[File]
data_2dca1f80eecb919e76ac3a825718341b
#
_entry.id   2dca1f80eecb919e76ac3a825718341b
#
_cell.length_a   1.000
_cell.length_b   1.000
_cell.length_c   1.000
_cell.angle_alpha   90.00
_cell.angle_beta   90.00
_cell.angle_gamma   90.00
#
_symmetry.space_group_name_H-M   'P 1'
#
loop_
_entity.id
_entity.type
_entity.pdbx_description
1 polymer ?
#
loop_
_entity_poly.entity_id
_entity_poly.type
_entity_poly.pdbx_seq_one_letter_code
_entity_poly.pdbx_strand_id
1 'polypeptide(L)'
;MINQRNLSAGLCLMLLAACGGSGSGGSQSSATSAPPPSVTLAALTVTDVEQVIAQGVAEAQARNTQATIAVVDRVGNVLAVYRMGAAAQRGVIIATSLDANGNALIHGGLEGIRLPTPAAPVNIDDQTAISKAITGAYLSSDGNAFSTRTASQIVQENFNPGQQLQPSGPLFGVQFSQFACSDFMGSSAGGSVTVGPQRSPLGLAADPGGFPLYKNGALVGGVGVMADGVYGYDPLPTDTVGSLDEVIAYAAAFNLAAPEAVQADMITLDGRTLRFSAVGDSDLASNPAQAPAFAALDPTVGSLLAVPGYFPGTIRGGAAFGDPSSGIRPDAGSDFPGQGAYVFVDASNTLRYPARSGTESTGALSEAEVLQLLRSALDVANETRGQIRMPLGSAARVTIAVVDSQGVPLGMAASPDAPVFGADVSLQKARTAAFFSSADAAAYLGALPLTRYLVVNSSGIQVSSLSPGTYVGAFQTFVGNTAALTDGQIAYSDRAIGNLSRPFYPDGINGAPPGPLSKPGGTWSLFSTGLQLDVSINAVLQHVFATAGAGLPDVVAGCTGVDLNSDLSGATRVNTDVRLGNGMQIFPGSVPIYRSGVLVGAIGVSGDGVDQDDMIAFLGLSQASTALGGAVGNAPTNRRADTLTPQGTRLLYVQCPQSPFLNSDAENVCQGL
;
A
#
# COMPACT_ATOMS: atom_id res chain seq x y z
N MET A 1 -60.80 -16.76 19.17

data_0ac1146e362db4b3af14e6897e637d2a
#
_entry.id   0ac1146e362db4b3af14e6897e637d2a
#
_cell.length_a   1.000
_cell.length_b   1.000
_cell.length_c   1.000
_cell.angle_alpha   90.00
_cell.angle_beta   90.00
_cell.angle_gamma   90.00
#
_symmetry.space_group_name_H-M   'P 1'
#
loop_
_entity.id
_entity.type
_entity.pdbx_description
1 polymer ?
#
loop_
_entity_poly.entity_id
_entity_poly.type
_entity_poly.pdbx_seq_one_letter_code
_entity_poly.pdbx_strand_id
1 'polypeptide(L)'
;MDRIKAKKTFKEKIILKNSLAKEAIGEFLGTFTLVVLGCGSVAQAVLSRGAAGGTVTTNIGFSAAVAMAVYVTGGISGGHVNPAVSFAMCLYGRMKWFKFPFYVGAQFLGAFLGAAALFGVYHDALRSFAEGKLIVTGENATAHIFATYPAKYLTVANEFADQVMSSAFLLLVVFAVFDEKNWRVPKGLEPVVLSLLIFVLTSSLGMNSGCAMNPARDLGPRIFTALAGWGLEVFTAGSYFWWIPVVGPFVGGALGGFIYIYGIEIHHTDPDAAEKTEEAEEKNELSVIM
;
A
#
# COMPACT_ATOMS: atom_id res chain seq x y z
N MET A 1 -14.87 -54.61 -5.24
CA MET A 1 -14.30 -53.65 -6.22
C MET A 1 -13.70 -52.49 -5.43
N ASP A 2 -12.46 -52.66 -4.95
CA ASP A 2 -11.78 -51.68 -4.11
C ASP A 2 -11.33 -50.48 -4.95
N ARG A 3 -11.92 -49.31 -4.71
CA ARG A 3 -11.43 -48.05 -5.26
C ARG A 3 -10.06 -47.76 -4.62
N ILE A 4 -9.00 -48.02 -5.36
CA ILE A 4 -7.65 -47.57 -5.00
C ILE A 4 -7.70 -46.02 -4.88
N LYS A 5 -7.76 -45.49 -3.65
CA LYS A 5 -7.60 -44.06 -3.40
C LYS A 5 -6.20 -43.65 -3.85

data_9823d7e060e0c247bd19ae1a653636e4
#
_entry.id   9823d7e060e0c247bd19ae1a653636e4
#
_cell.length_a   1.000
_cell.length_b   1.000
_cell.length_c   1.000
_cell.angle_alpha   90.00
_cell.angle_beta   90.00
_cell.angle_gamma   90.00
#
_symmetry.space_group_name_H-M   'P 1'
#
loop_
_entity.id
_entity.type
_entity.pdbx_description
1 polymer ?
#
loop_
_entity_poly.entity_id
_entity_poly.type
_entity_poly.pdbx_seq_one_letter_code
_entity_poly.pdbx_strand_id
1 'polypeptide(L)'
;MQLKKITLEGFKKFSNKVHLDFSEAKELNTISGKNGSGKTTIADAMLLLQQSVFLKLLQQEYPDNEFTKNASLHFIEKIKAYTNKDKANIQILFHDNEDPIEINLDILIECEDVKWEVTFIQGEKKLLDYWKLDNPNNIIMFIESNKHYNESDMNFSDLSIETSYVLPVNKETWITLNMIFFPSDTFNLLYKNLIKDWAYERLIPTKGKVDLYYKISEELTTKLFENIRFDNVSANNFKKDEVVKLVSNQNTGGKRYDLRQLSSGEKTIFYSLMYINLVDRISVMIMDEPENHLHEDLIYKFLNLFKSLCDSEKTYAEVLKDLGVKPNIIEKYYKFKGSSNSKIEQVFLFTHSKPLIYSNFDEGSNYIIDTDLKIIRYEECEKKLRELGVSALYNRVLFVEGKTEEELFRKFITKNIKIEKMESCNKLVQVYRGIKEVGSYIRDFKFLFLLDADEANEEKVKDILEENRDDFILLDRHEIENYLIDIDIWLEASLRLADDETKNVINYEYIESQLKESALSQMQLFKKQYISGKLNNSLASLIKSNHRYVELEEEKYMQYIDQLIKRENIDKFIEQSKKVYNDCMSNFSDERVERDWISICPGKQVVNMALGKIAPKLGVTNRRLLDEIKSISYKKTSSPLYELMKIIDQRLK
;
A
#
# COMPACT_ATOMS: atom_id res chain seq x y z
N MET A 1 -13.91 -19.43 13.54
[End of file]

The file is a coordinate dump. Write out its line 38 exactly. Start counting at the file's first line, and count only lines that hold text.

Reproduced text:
_cell.length_c   1.000